Wisdom from Volume 5: A Place for Home-Bred Daughters

My weekly excerpt from Charlotte Mason’s fifth volume, Formation of Character, is found on pages 266-267. You can read Karen’s excerpt here.

“It is work, work of her very own, that the girl wants; and to keep her at home waiting for a career which may come to her or may not, but which it is hardly becoming in her to look forward to, is, to say the least of it, not quite fair. The weak girl mopes and grows hysterical; the strong-minded girl strikes out erratic lines for herself; the good girl makes the most of such employments as are especially hers, but often with great cravings for more definite, recognised work.

“The worst of it is, these home-bred daughters are not being fitted to fill a place in this workaday world at any future time. Already, amateur work is at a discount; nobody is wanted to do what she has not been specially trained for. Here seems to me to be the answer to the perplexing question, What is to be done with a family of grown-up daughters? It is not enough that they learn a little cooking, a little dressmaking, a little clear-starching. Every one of them should have a thorough recognised training for some art or profession whereby she may earn her living, doing work useful to the world, and interesting and delightful to herself, as is all skilled labour of head or hands. It appears to me that parents owe this to their girls as much as to their boys. And valuable training in many branches of woman’s work is to be had, at so low a charge as hardly to cost more than would keep a lady fittingly at home. Whether the girl makes use of her training, and practises the art she has acquired, depends upon circumstances, and––the handkerchief! But in no case is the training thrown away. To say nothing of the special aptitude she has acquired, she has increased in personal weight, force of character, and fitness for any work.”

Volume 5, Part 3: “Young Maidens at Home”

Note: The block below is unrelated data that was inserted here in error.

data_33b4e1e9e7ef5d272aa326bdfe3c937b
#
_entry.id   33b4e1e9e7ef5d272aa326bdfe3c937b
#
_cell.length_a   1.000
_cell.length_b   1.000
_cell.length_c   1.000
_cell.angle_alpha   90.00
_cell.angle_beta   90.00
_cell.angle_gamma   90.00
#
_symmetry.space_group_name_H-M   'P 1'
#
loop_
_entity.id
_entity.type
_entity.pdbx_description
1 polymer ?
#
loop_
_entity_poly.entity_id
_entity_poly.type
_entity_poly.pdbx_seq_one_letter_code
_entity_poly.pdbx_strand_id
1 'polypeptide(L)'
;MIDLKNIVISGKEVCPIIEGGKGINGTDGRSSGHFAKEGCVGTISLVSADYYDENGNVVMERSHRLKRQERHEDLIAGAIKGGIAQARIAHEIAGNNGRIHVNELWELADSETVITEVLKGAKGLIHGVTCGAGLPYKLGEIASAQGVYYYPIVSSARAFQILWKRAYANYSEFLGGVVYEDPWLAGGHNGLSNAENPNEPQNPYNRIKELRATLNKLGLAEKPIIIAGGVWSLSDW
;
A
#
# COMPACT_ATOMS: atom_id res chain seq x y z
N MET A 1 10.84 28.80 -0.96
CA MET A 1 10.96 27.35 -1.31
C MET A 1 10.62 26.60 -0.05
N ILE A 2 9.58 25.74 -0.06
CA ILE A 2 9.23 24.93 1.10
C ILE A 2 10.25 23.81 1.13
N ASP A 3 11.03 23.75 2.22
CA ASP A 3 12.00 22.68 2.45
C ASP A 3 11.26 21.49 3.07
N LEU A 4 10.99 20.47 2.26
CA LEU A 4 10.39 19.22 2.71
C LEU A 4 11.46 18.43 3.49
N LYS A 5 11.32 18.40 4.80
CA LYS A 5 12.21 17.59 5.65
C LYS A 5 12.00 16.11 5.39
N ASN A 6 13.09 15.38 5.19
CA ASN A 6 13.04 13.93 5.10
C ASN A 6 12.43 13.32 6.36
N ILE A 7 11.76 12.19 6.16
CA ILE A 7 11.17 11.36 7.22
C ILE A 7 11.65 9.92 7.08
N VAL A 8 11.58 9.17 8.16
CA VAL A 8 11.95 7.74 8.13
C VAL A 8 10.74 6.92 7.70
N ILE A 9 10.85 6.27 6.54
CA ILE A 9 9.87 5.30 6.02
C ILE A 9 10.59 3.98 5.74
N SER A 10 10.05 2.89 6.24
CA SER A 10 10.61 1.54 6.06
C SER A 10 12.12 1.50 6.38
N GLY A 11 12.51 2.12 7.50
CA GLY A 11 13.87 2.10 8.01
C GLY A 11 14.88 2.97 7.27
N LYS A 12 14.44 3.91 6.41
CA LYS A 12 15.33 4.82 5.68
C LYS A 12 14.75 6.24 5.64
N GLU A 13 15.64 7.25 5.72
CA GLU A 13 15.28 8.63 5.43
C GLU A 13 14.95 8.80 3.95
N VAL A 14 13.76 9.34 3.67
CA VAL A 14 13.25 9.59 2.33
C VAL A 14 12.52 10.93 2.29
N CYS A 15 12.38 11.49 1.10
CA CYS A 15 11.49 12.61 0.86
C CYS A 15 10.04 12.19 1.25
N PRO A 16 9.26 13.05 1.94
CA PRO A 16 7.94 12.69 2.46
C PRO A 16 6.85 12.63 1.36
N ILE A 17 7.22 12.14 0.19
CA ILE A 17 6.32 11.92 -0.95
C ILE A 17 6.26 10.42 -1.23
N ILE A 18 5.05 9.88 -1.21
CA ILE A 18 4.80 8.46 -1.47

“What is to be done with the girls?”

“Concerning the Young Maidens” is a mini-manual for parents of a hypothetical young woman who has finished school and is too old for a governess, but who could still use a bit of guidance. This scenario reminds me of the three upper-class daughters in the T.V. series Downton Abbey; but the writing predates even that early-twentieth-century era. As Karen noted, the two chapters in this section were given as lectures, probably in the 1880’s, and were intended to accompany the other material that became Home Education. Even Mary, Edith, and Sybil might have found them a bit dated.

However, in the context of Formation of Character, the chapter becomes more than just a period piece: it presents some of our ultimate aims in education, in the interesting context of someone who is not immediately concerned with preparation for earning a living. Theoretically stripping away the utilitarian view of education allows the discussion to focus on character and what we’re really here to do in this life. (Mason does discuss work at the end of the chapter).

Who is this girl?

This young woman, as described by Charlotte Mason, isn’t Gradzilla, but she isn’t a model of perfect character either. She is “a thoroughly nice girl,” but is still “unformed.” “She, too, has yet to learn to live” (p. 238). “She is full of vague self-consciousness, watching curiously the thoughts and emotions within her…[but has not] begun to concern [herself] about what may or may not be in other people” (p. 239). She seems at loose ends trying to figure out what to do with herself. Mason points out that the girl she has in mind isn’t totally vapid and focused on herself, though. She knows something about duty; she has noble ideals; but, at the minute, there’s more “scope for the imagination” in dreaming of Big, Interesting ways to use those abilities than there is in darning her brother’s stockings.